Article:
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Meatloaf: More than comfort food

Call it "meatloaf," call it "meat loaf," or dub it "Paté of the Plains," if you will, this quintessential comfort food is often associated with blue-plate specials in diners and truck stops. But it's starting to earn a place, if slightly tongue-in-cheek, on the menus of some fancier joints.

There's a reason for that: Despite its budget-food associations, a well-made meatloaf can be a thing of culinary beauty, as inviting as a roast but deliciously different, making up for its humble origins with a mix of subtle flavors not easily attainable in an unadorned roast.

Inspired by a couple of tasty meatloaves enjoyed recently, one at a new local bistro and another at a classic cafeteria, I built one at home the other day and earned a two-thumbs-up rating from my long-suffering wife, who develops a real hankering for old-fashioned comfort food when winter draws near.

Like most down-home recipes, this one is subject to considerable variation, from your choice of meats to the specific selection of seasonings. I decided on a comforting combination of two parts lean ground beef to one part ground pork, with a good ration of green and red bell peppers to add character. If you try it, and especially if you tinker with it, I hope you'll take the time to let me know how it goes.

INGREDIENTS: (Serves four, or two with leftovers)

1 pound (a bit less than 1/2 kilo) lean ground beef
1/2 pound ground pork
1 medium yellow onion
1 medium green bell pepper
1 medium red bell pepper (or use 2 green)
1 cup (250 g) fresh bread crumbs
1/4 cup tomato juice or V-8 type vegetable juice
1 egg
Black pepper
1 tablespoon (15 g) tomato paste
1 tablespoon Minor's brand beef base (or a bouillon cube)
1 tablespoon Worcestershire sauce
1/2 teaspoon cumin


1. Preheat oven to 325F (160C).

2. Chop the onion fine. Chop the bell peppers into small squares, but avoid mincing them too fine, as the green and red bits studding the meat make for an attractive presentation.

3. Prepare the bread crumbs. You can use store-bought crumbs, but fresh, moist bread crumbs are tasty - I trimmed the crust from a couple of slices of Pepperidge Farm oatmeal bread and whacked them into coarse crumbs in the food processor.

4. Mix all the ingredients together in a large bowl. You're welcome to skip or substitute freely for the optional ingredients. This is a good point to let your imagination go to work, choosing flavors that match your meat and menu. There's also room for variation in your choice of meats. A combination of beef and pork is standard, but all-beef is fine, or any combination of ground beef, veal, pork, lamb, even venison. I do recommend that you splurge for quality ground meat, though. I avoid supermarket ground beef, with its bizarre bright-orange fat.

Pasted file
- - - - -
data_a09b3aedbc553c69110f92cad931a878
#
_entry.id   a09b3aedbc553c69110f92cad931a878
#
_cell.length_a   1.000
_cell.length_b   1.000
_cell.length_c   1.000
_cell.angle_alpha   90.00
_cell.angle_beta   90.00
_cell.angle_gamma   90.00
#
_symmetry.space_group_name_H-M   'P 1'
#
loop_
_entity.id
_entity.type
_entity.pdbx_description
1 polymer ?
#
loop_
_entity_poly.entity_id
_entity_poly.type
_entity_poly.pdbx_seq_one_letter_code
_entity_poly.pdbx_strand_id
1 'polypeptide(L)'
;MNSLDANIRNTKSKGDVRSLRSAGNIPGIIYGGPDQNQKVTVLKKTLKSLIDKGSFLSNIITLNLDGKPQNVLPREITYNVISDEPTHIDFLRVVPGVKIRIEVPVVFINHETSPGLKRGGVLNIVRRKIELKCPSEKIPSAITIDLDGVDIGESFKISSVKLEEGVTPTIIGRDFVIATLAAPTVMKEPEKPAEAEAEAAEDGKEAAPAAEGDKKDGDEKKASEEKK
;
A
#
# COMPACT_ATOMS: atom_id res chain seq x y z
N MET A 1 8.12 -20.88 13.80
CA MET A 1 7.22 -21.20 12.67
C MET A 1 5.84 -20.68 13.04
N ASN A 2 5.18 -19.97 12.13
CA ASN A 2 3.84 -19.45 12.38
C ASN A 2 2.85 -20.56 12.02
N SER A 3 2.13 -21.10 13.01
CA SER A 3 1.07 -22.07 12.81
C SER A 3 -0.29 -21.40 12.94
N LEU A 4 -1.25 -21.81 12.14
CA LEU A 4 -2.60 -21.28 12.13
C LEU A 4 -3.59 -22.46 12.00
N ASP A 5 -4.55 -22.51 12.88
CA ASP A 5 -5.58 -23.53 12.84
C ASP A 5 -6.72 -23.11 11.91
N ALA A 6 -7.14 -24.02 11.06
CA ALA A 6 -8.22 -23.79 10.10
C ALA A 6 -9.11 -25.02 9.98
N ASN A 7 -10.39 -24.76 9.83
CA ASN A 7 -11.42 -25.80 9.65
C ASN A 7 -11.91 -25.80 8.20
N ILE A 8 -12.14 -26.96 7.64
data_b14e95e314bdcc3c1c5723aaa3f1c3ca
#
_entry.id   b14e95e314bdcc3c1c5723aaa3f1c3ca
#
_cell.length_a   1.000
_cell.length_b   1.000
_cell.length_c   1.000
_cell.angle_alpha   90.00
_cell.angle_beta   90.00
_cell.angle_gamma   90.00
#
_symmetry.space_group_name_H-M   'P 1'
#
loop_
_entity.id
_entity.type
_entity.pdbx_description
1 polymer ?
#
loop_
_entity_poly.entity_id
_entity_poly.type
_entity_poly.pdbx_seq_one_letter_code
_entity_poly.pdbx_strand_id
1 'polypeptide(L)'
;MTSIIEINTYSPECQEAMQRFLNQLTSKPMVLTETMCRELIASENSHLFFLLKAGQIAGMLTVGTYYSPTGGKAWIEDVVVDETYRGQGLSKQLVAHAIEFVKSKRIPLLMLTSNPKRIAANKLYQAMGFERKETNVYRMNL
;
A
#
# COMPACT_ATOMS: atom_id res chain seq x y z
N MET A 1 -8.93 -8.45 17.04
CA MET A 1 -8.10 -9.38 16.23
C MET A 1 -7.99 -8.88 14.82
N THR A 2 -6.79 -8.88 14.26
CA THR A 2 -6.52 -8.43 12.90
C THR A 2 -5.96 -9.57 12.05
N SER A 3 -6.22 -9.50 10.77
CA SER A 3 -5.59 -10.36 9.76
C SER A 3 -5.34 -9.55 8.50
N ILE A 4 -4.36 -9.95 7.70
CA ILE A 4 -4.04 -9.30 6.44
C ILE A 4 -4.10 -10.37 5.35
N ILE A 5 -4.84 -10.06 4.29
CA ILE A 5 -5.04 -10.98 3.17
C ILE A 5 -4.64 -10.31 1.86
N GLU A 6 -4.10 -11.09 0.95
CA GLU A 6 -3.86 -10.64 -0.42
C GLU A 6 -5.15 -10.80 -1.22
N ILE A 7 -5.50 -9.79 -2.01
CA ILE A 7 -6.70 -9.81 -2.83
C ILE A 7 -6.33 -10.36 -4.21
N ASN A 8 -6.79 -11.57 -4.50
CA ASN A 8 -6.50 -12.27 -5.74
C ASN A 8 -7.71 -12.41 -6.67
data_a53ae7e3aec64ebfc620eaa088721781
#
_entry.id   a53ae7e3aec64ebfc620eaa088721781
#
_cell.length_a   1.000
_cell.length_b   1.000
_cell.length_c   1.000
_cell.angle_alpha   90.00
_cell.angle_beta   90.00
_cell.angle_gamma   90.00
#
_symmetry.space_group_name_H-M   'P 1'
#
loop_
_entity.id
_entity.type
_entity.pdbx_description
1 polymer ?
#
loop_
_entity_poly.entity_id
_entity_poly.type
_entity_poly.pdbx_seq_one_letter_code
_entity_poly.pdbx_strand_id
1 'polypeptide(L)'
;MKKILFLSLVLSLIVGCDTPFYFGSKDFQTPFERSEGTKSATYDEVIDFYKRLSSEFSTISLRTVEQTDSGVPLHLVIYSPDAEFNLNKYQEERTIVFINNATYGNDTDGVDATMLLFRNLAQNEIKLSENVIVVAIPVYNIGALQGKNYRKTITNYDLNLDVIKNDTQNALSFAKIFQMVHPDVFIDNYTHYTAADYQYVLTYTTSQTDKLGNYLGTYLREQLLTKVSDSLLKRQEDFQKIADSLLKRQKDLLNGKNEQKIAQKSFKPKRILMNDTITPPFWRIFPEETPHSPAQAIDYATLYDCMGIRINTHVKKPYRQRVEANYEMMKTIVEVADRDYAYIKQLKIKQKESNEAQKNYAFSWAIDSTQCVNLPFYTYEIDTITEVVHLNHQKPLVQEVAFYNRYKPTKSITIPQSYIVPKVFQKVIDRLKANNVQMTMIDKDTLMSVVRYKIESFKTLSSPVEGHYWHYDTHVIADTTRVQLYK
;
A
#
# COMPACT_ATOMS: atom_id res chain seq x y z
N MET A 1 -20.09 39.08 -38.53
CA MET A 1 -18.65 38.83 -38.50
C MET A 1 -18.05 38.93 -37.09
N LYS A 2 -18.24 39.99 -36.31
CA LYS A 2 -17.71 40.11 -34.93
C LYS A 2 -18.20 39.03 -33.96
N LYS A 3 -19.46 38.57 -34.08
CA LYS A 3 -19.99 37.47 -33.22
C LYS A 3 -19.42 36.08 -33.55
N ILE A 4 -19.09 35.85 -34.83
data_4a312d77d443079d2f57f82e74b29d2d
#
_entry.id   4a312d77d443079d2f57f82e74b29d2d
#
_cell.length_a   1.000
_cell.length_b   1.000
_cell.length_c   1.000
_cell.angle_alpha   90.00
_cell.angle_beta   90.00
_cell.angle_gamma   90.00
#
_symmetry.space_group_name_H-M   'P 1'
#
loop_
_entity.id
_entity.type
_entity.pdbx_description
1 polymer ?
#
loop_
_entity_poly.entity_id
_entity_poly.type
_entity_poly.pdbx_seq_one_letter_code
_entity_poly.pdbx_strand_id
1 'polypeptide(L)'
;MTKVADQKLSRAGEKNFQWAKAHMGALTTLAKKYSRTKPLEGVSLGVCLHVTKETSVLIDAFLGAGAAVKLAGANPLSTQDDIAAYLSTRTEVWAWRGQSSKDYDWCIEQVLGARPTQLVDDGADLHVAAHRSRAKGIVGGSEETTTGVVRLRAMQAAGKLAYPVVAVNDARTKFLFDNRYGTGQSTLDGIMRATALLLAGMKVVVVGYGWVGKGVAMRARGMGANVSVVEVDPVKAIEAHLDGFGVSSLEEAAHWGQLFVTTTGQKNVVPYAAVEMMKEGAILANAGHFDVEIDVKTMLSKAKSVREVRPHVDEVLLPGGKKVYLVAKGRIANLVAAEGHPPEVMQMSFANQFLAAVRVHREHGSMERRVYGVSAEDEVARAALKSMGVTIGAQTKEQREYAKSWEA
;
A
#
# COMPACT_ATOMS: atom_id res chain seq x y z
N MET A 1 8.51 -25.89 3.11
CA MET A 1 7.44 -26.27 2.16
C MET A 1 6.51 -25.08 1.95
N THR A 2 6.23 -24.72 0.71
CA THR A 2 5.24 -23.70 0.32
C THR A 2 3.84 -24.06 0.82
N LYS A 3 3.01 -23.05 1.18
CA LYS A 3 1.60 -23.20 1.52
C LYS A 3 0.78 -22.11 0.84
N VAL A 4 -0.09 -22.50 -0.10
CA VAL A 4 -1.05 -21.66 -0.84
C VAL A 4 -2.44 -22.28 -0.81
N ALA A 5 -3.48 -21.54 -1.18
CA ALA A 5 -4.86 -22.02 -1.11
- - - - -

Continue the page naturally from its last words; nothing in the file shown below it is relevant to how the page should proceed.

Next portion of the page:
5. When the ingredients are all mixed, divide them into two equal parts, shape each into a rough loaf form, and pop them into standard bread-loaf pans. (Or make one larger loaf and put it in one pan.) Bake in the preheated oven for about 1 hour, or 1 1/2 hours if you make the larger single loaf. It's better to gauge doneness by temperature (160F/70C) than time in any case.

The loaves will pull away from the sides of the pans and put off a fair amount of fat. Lift them out and let them drain briefly before slicing and serving. Meat loaf is often served with tomato sauce (or ketchup, if you must), which may be painted on top of the loaf for the last 10 or 15 minutes of baking. We prefer a brown beef gravy, made separately and served on the side, along with plenty of fluffy mashed potatoes. Now we're talking winter comfort food!

WINE MATCH: Our parents probably didn't serve this down-home fare with wine, nor is your average truck stop known for its wine list. Still, this hearty, beefy fare goes mighty well with a fruity, tart red, such as the recently reported Cantine Sant'Agata 2001 "Baby Barb" Barbera d'Asti ($11.99)

Discuss this recipe in our online forum:
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Last Week's FoodLetter and Archives

Last week's Wine Advisor Foodletter: Holiday ... chicken? (Nov. 25)

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Thursday, Dec. 4, 2003
Copyright 2003 by Robin Garr. All rights reserved.

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